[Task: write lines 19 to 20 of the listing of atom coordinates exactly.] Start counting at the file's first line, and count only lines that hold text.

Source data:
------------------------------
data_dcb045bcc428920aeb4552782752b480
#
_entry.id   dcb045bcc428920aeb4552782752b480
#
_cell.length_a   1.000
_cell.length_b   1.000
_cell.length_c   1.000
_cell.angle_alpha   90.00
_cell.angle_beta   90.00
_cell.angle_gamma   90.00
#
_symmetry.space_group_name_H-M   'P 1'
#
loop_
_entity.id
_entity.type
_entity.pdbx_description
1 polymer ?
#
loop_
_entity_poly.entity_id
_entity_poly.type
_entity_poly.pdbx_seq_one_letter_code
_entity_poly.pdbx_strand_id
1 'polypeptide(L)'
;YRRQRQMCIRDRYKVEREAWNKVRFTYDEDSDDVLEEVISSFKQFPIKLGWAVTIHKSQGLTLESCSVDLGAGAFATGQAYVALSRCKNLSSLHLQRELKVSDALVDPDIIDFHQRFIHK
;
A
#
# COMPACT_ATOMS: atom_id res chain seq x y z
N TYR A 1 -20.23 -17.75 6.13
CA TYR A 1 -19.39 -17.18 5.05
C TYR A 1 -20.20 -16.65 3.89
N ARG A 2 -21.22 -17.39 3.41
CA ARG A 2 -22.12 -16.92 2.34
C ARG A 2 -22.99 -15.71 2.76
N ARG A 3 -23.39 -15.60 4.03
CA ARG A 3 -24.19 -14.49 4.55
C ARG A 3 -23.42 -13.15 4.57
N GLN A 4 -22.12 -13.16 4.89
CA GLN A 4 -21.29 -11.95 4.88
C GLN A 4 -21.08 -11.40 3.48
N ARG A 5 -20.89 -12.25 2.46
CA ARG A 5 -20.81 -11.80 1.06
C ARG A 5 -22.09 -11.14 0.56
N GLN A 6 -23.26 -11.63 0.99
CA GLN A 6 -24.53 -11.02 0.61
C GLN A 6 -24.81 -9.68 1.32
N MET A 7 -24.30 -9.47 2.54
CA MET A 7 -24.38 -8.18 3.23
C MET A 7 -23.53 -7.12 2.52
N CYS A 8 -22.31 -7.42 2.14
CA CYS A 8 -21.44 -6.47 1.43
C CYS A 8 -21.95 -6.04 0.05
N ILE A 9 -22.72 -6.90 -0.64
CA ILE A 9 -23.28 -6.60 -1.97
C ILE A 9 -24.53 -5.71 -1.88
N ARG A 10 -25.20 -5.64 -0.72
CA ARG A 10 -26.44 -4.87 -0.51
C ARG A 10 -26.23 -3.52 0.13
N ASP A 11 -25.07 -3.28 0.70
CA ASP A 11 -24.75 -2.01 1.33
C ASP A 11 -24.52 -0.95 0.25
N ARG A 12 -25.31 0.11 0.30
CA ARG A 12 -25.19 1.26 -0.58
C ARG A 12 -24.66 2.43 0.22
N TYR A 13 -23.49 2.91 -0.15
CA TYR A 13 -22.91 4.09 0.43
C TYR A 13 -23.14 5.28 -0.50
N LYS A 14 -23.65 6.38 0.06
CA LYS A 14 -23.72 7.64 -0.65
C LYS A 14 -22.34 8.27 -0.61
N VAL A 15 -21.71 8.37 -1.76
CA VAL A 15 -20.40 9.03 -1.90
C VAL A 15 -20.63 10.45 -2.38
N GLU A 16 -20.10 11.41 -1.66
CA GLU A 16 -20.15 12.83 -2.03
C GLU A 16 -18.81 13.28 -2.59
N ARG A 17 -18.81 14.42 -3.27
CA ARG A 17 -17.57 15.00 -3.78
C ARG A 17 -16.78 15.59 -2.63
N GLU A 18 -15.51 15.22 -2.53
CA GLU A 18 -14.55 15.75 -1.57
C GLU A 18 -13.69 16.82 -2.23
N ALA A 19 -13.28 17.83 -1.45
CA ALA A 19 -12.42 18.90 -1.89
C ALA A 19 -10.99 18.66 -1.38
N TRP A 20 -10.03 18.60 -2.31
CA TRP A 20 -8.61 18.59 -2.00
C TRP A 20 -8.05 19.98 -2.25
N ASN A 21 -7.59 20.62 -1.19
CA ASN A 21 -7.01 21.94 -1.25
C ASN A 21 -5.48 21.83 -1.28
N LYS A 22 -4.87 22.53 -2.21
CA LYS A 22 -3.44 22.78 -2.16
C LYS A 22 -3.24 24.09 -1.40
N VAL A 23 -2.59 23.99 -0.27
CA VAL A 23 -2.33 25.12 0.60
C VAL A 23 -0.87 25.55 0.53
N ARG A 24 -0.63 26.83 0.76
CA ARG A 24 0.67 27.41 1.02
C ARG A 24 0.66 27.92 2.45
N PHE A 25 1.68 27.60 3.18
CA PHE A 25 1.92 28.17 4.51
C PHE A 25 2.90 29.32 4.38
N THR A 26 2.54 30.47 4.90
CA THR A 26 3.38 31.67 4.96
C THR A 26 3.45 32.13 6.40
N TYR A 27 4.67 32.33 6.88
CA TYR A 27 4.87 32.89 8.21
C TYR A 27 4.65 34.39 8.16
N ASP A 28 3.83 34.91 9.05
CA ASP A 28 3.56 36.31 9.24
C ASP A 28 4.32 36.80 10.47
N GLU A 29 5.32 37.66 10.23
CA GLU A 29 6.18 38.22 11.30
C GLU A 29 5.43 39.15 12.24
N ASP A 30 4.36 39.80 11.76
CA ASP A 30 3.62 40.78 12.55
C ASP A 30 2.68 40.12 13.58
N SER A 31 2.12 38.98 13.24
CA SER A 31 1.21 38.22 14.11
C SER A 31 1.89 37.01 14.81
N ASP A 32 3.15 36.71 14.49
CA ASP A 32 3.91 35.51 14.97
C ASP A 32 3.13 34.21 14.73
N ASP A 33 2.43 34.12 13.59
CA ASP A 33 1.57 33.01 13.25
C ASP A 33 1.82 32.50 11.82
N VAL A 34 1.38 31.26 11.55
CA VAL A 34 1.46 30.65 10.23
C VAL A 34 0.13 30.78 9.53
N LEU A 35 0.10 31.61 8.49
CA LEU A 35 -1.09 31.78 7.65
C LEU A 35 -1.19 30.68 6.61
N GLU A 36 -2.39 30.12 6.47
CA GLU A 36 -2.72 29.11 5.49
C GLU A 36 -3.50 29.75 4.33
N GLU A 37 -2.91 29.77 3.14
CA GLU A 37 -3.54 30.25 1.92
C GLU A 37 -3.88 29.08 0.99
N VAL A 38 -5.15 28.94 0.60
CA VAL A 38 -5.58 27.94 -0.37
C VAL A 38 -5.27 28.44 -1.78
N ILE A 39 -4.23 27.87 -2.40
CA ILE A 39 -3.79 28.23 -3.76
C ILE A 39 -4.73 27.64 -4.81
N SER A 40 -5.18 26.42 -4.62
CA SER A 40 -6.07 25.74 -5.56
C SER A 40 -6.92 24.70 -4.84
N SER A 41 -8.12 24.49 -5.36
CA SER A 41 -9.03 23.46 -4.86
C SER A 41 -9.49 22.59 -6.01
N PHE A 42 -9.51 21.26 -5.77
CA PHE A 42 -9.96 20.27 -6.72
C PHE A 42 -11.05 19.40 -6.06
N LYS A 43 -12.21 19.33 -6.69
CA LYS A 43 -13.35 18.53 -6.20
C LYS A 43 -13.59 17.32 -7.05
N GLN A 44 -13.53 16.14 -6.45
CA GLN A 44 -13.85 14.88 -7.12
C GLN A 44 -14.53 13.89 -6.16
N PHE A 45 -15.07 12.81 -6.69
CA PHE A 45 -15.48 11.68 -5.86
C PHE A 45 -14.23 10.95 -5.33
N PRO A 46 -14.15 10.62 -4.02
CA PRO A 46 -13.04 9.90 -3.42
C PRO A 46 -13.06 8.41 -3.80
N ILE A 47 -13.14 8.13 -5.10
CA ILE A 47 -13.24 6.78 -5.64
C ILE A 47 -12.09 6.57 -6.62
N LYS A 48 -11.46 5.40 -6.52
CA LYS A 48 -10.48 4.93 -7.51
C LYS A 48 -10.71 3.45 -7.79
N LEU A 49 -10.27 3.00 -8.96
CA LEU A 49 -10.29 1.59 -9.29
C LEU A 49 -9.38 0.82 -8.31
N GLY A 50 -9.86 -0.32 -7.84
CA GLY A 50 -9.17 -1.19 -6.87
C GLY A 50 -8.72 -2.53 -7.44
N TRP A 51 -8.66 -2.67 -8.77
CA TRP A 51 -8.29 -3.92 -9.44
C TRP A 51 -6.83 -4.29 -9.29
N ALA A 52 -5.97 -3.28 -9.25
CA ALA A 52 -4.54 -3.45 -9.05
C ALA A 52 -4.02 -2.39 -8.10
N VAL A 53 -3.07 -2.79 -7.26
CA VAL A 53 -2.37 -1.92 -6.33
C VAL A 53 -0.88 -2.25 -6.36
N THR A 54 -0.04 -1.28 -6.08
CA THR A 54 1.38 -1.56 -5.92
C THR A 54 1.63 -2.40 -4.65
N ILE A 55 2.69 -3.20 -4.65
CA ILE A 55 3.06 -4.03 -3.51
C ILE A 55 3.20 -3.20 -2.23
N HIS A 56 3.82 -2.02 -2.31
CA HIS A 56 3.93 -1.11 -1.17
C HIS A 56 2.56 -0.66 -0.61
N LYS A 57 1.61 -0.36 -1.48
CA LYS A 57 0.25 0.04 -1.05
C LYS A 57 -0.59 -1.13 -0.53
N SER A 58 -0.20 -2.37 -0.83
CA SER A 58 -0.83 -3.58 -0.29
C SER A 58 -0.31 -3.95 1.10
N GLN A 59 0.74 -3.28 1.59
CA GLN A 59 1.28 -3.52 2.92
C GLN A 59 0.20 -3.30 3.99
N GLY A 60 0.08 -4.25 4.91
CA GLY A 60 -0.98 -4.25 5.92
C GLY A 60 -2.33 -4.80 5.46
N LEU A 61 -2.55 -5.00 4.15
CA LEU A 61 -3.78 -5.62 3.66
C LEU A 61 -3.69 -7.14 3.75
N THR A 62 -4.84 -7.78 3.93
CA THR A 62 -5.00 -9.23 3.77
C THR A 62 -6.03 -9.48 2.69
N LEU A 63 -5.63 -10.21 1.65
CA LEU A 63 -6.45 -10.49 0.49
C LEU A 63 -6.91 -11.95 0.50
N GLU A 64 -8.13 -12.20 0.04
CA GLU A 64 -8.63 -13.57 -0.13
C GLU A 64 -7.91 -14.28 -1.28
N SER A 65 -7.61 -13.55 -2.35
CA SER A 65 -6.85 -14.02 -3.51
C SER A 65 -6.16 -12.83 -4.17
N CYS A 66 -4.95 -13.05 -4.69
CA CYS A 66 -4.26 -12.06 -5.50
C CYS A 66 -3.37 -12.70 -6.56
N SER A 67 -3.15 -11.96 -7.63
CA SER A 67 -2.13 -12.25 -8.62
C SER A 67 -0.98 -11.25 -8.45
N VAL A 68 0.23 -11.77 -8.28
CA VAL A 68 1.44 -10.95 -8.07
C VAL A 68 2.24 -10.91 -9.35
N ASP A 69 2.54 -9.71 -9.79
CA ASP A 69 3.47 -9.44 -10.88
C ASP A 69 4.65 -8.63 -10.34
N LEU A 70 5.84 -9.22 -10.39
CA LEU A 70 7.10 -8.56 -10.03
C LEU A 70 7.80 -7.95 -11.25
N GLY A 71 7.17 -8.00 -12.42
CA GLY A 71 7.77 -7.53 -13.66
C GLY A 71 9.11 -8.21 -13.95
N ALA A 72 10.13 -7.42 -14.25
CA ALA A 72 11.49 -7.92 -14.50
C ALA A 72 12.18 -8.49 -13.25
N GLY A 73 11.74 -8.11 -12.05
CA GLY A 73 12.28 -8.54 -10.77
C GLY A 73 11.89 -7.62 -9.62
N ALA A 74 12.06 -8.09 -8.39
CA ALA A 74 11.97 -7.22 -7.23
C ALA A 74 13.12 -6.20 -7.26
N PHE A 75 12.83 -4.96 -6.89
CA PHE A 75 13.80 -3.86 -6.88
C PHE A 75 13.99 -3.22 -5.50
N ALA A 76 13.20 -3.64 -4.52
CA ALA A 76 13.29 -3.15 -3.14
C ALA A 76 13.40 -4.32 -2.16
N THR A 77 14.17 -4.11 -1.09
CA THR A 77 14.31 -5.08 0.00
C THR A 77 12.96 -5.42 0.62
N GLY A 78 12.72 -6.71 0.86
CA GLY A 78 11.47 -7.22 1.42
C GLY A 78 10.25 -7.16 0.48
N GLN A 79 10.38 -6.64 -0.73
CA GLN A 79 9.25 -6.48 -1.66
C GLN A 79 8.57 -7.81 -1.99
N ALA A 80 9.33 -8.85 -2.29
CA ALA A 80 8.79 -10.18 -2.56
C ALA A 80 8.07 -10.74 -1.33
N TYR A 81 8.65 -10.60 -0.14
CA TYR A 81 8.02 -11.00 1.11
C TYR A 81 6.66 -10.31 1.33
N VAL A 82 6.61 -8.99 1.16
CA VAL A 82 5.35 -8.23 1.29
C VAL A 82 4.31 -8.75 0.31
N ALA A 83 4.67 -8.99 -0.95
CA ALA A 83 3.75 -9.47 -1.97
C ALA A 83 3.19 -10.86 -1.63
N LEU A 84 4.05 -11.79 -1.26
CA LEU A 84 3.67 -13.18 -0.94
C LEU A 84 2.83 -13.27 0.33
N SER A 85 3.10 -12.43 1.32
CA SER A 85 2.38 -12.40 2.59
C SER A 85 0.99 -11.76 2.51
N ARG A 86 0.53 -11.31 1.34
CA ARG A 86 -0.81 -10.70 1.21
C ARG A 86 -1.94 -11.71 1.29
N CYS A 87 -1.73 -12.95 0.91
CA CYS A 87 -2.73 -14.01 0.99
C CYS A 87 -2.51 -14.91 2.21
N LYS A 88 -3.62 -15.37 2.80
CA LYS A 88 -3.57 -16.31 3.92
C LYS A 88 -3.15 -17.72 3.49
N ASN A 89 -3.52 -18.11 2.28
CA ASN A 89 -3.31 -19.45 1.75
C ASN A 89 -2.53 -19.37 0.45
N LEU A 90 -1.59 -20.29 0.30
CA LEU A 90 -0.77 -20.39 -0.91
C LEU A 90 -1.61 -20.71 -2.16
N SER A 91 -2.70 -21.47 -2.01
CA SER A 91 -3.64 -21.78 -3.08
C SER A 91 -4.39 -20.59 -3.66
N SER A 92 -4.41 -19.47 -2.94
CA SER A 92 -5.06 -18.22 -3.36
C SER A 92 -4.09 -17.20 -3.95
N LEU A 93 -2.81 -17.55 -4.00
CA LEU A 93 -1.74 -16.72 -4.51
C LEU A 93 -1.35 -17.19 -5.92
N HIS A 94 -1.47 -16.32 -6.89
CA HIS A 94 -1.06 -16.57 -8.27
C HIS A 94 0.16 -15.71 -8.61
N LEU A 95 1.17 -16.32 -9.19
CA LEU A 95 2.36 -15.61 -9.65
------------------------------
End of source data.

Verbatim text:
#
loop_